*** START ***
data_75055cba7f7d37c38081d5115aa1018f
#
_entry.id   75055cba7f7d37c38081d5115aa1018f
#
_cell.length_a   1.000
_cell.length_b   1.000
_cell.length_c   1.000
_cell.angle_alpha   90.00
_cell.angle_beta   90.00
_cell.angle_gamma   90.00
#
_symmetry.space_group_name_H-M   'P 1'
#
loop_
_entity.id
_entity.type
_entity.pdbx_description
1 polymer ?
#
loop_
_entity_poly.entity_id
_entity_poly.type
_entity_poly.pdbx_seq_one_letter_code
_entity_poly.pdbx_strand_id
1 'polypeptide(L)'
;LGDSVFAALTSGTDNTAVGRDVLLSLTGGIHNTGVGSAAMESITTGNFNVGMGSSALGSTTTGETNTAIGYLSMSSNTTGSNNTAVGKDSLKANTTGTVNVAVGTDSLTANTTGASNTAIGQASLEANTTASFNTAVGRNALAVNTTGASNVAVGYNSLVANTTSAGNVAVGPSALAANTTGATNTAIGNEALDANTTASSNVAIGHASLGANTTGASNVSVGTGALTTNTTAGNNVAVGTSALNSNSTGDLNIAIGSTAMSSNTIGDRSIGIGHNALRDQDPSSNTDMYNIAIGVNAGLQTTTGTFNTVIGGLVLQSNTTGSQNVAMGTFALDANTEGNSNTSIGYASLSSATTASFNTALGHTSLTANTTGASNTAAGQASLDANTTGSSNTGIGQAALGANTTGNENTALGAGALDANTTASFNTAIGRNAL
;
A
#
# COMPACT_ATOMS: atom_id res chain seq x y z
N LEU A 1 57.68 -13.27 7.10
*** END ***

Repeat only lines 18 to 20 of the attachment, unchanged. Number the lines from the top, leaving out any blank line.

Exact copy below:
1 polymer ?
#
loop_